Shalini received her Ph.D. in Engineering and Public Policy and B.Arch in Architecture from Carnegie Mellon University.
re:focus partners are social entrepreneurs with expertise in public policy and sustainable development. They design integrated resilient infrastructure systems — including water, waste, and energy projects —and develop new public-private partnerships to align public funds and leverage private investment for vulnerable communities around the world.
“My work has taken a number of really interesting turns over the last few years, most of which look much more coherent in hindsight than I could have ever planned them out to be, but the common thread is actually working with communities on designing both policy systems and actual infrastructure services for the most vulnerable.”
“A lot of environmental mandates are really difficult to comply with for cities that are really trying to do the right thing. So take, for example, a city like Philadelphia that was dealing with a failing stormwater system—the systems that are designed to manage sewers and storm flows—and Philly did something really creative: they actually announced that they were going to try to move to 100% green infrastructure.”
“re:focus was really born out of trying to build a new approach for how governments could work with the private sector, with new investors, and with communities directly to provide safer and better services over time.”
“A lot of the work we do creates benefits that aren’t just about direct revenues, like building a toll road and collecting tolls; we design things that create future benefits as well.”
Transitioning Out of a Toxic, Unsustainable Industry
02:09 The introduction of José T Bravo is given.
02:32 Jose describes the mission and goal of Just Transition Alliance.
03:40 What are the goals of the Safer Chemicals, Healthy Families coalition and Californians for a Healthy & Green Economy (CHANGE)?
04:35 Jose explains what green chemistry means.
05:38 Jose tells why the gathering at the 2016 National Training and Resources Summit to Revitalize Vulnerable Communities was significant.
06:29 Jose shares if measurable progress is being made in addressing the environmental and public-health challenges that are facing vulnerable communities.
07:33 Was there an avenue for the voice of impacted communities and workers to be a part of the TSCA (Toxic Substances Control Act) reform process?
08:22 Jose supplies the message he brought to the Summit, from his stakeholder perspective.
10:16 Jose states what he was hoping to accomplish when he co-lead at the Summit.
11:08 Jose shares about the consumer campaign that Just Transition Alliance is helping to lead.
13:32 Jose conveys why we should all be working toward addressing the disproportionate impact of pollution and health threats to vulnerable communities and workers.
14:35 Jose provides one change that would lead to safer, more sustainable, and more equitable communities.
15:51 Jose states the action that listeners can take to help build a more safe, equitable, and sustainable future.
16:29 Jose shares what chemical and toxic exposure looks like 30 years from now.
José T Bravo is the Executive Director of the Just Transition Alliance. José is a leader in Californian and national chemicals policy reform work, and Green Chemistry as a member of Safer Chemicals Healthy Families and Californians for a Healthy and Green Economy (CHANGE). CHANGE is an alliance of health, environmental, labor, resource organizations and EJ organizations throughout California. Also, José is on the steering committee of the State Alliance for Federal Reform of Chemicals Policy (SAFER). SAFER is an alliance of organizations in key states working to create a pre-market testing system and regulation for all chemicals. José works directly with Environmental Justice (EJ) Communities and Labor (Organized and Unorganized). His work in social justice issues is rooted in his upbringing in the Southern California farm fields alongside both his parents. José has also worked on immigrant rights issues since his days as a student organizer in the 80s to the present. José has participated in the EJ movement since 1990 and over the years he has gained recognition as a national and international leader in the movement. José also serves on the board of Communities for a Better Environment.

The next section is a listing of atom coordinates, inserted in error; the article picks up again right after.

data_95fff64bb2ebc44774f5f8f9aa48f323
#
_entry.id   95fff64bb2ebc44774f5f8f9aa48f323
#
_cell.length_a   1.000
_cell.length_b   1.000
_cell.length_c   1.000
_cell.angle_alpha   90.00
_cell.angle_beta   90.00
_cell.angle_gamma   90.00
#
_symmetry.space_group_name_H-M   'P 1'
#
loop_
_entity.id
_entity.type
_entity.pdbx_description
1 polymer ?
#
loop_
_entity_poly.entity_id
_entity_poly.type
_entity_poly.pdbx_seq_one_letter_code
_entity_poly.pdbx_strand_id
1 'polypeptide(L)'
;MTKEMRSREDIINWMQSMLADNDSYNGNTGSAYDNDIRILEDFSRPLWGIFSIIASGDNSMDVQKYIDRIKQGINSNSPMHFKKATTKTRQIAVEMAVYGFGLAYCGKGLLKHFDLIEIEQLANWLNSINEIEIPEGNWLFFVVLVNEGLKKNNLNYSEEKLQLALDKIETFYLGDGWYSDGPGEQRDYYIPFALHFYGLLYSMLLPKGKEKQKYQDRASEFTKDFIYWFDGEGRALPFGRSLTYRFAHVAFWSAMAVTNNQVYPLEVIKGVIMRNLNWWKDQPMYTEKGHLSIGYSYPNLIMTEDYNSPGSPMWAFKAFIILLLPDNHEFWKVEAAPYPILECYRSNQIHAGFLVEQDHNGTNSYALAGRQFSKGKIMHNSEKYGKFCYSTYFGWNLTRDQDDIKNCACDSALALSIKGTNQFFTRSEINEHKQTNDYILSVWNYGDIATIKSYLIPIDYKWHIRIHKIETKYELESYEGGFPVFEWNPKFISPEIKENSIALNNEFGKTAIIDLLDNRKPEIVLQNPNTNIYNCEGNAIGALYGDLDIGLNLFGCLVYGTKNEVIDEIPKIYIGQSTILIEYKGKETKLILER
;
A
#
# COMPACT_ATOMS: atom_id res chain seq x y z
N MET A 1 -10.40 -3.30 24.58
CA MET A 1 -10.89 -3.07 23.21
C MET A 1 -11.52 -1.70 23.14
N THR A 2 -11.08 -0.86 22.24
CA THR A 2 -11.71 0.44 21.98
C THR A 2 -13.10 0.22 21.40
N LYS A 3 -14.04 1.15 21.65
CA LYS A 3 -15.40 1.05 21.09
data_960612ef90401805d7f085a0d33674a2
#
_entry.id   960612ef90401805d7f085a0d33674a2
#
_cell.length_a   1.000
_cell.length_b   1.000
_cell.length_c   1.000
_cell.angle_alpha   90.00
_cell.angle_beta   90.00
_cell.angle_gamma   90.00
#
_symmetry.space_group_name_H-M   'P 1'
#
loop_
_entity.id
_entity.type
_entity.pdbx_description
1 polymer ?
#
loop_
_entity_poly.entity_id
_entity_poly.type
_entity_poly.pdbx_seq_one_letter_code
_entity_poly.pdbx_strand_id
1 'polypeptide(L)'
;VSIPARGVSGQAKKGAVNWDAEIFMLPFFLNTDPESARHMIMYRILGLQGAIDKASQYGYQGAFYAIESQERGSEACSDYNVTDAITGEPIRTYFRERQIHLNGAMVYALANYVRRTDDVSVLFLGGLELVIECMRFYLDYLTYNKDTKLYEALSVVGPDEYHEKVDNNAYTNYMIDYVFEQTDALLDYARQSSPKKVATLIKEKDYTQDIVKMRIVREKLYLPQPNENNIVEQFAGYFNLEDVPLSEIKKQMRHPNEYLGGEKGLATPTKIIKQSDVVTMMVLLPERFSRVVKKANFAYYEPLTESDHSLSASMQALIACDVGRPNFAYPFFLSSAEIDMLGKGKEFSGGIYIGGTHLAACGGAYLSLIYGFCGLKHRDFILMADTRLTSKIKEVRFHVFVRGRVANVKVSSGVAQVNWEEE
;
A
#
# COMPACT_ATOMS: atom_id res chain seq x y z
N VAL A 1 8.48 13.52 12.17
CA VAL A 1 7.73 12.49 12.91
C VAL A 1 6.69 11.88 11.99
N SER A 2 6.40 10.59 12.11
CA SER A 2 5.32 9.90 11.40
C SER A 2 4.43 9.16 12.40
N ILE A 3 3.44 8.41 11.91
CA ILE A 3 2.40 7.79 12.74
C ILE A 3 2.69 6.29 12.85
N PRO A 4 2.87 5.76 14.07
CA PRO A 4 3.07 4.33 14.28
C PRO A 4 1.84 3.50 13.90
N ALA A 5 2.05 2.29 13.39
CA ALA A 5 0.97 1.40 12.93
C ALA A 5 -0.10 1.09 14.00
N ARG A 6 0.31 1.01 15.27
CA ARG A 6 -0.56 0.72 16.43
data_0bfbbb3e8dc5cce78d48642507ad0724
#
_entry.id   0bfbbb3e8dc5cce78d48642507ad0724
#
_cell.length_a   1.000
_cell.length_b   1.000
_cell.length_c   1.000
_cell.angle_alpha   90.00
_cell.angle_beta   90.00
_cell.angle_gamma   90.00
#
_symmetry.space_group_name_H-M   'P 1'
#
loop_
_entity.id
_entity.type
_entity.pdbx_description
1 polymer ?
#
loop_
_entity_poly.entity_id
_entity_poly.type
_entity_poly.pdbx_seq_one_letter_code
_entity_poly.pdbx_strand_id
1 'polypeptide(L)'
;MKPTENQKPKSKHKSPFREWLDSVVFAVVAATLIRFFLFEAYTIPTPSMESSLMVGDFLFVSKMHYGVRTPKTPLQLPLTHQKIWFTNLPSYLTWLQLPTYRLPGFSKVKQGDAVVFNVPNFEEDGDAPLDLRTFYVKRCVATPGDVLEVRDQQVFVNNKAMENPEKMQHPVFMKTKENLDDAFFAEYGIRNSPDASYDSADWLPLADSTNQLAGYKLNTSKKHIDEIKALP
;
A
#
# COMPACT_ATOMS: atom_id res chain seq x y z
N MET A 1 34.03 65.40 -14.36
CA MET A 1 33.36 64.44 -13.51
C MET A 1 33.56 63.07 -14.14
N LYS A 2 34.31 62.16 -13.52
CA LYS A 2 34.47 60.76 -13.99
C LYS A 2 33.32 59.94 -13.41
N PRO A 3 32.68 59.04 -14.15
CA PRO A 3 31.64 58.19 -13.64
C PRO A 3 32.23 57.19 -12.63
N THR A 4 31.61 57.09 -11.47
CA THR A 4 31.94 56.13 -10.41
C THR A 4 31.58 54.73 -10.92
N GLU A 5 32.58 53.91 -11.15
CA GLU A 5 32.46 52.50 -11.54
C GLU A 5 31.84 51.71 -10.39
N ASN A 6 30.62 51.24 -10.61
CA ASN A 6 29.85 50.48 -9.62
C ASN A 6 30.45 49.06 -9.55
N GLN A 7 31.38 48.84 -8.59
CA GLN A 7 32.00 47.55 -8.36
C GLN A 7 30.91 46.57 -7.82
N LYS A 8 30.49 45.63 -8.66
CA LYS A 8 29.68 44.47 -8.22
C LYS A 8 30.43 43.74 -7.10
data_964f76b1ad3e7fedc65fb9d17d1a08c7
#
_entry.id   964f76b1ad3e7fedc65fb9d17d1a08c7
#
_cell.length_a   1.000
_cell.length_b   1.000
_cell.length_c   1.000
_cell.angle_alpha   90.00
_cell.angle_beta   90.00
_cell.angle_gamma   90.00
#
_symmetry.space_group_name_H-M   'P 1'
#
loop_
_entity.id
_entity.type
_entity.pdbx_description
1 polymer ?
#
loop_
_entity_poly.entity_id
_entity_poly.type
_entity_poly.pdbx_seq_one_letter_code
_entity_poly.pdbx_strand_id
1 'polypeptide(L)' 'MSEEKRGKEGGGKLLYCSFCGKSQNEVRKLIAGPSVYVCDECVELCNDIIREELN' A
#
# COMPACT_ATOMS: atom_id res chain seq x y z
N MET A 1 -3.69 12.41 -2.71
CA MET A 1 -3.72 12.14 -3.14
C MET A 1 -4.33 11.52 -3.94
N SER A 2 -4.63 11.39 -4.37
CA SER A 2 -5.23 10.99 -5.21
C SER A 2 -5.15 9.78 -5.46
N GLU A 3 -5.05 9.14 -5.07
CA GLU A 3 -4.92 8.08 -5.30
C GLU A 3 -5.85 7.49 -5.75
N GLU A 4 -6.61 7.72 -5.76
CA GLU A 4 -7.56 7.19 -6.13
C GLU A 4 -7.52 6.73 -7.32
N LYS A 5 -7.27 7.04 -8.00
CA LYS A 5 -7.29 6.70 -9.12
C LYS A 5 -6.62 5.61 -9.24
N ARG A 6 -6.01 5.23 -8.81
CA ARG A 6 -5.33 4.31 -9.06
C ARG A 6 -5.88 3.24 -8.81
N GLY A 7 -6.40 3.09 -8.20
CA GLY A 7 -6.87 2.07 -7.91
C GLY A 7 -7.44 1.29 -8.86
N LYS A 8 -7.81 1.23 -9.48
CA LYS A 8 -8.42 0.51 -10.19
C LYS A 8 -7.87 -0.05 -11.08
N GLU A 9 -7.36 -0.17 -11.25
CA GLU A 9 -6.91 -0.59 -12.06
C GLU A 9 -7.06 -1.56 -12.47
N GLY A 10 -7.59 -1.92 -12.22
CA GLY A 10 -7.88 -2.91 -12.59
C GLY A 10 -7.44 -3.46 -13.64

The Just Transition Alliance was founded in 1997 as a coalition of environmental justice and labor organizations. Together with frontline workers, and community members who live along the fence-line of polluting industries, the Just Transition Alliance creates healthy workplaces and communities. They focus on contaminated sites that should be cleaned up, and on the transition to clean production and sustainable economies. The Just Transition Alliance is a 501(c)3 organization based in San Diego, California.
“For the first time, we were able to go and talk about what a regional economy looks like, what a safe job should look like, what a community-driven infrastructure should be looking like, and it’s so important to involve the communities in what goes in those communities.”
“We tested 164 products. We found products with—earrings for children, targeted to children, with over 4,000 parts per million of lead…At least 81% of the 164 products that we tested had one chemical of concern or more.”
“There’s liquor stores and dollar stores…But this is also putting us in a position, in an environmental justice position, that many of these chemicals are actually made in our communities, they’re put into products in our communities, they’re sold back to our communities, and they’re also dumped back in our communities. So we get a multi-fold of impact while many communities, many white communities primarily, they do have access to dollar stores, but, at the same time, they don’t have the whole myriad of impact that they pose in an environmental justice community.”
“What we believe in the environmental-justice movement is that if our communities are safer, society as a whole in the United States will be safer because we share and we put up with the disproportionate burden.”
Infinite Earth Radio Episode 43: Moving Vulnerable Communities from Surviving to Thriving, Part 4 –with Sharon Beard, NIEHS
Infinite Earth Radio Episode 42: Moving Vulnerable Communities from Surviving to Thriving, Part 3 –with Khalil Shahyd, NRDC
Infinite Earth Radio Episode 41: Moving Vulnerable Communities from Surviving to Thriving, Part 2 –with Gilbert Campbell, Volt Energy
Infinite Earth Radio Episode 40: Moving Vulnerable Communities from Surviving to Thriving, Part 1 –with Mustafa Ali, EPA
Infinite Earth Radio Episode 5: Environmental Justice and Smart Growth – with Mustafa Ali and Carlton Eley, EPA